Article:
Call for the Dead
by John le Carré (Penguin Modern Classics £9.99, 176pp)
With this, his first novel, John le Carré introduces us to George Smiley, a short, fat, bespectacled intelligence officer whose shambolic appearance belies a talent for detecting what others fail to see or choose to ignore.
The story opens with Smiley in trouble. Having cleared a middle-ranking civil servant as a security risk, the man is found shot dead, having apparently taken his own life. In defiance of his superiors, who are keen to close the case, Smiley embarks on his own investigation.
With the help of Inspector Mendel, a stolid policeman on the edge of retirement, he enters the shadowy world of international subterfuge, where violence is second nature to the hunters of state secrets.
Smiley’s task is made harder by his realisation that a former friend and ally is now his chief antagonist. With Call for the Dead, John le Carré was established as the leading writer of authentic spy fiction.
The Wheel Spins
by Ethel Lina White (British Library Crime Classics £9.99, 256pp)
Forget the film, read the book. When Alfred Hitchcock purloined the basic plot of The Wheel Spins for his classic 1938 movie, The Lady Vanishes, he did no favours to Ethel Lina White, whose original work, battered by screen competition, fell from sight. But there is a big difference between the two versions.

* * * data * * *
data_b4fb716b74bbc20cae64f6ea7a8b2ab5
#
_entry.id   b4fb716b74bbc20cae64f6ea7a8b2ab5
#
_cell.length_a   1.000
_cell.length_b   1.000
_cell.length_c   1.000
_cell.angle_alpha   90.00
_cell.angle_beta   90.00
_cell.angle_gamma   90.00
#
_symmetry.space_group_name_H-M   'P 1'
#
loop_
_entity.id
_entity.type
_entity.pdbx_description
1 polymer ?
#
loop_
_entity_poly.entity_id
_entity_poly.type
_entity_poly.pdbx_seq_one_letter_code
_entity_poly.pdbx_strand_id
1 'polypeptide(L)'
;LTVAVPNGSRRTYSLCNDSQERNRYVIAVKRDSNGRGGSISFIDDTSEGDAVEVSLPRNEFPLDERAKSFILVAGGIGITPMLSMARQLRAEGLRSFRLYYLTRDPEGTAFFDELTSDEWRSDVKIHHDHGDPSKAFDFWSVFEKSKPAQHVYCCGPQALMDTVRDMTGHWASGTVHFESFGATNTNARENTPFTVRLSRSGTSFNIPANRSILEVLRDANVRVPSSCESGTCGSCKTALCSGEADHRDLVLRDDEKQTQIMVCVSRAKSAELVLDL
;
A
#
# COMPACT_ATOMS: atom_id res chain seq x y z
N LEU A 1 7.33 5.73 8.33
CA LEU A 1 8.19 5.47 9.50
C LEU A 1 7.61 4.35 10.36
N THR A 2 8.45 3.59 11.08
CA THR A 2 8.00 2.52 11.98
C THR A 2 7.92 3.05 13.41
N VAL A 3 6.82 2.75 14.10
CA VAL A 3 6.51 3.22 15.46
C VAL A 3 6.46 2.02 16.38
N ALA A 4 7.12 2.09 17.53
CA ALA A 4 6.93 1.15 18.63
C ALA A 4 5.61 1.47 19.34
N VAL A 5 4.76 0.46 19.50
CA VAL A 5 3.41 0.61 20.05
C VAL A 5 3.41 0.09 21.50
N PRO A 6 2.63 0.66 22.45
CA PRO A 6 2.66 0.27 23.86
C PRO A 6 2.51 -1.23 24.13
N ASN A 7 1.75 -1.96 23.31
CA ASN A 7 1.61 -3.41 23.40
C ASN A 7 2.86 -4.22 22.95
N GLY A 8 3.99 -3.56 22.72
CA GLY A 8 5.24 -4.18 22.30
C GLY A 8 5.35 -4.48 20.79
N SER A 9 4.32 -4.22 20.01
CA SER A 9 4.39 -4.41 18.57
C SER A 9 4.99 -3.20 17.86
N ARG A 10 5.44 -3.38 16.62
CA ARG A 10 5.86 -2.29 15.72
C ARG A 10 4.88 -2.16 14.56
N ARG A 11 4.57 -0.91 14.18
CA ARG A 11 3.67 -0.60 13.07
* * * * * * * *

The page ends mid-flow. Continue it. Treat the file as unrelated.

Whereas Hitchcock made the disappearance of a tweedy governess on a transcontinental train into a spy story, the novel is more a psychological battle of wits between Iris, a fiercely independent young lady, and her fellow passengers. Why do they deny the existence of Miss Froy? Could it be that Iris is suffering from delusions?
There is a doctor on board intent on persuading her to rest and to accept the support of a young admirer who is equally convinced that she needs medical help.
How Iris comes through it all to rescue Miss Froy is a fabulous masterwork of frustration in a mental and intellectual battle against the odds.
Murder in Merrywell
by Jane Bettany (HQ £8.99, 320pp)
Emerging from a painful divorce, ex-journalist Violet Brewster moves to the Peak District for a fresh start. Hoping to make a living in video production, her first commission is to record the history of the local parish.
Long-standing residents seem only too happy to share their memories of people and places. But not all is easy going for our intrepid sleuth.
When she starts to ask questions about the unexplained disappearance of a woman 40 years earlier, there are signs of hostility. Ignoring advice to mind her own business, Violet redoubles her efforts, undeterred even when an elderly villager, willing to share long-held secrets, is found dead.
The problem with cosy crime is that much of it is so laid back as to induce slumber. Happily, Jane Bettany triumphs over this hazard with a thoroughly enjoyable and suspenseful story.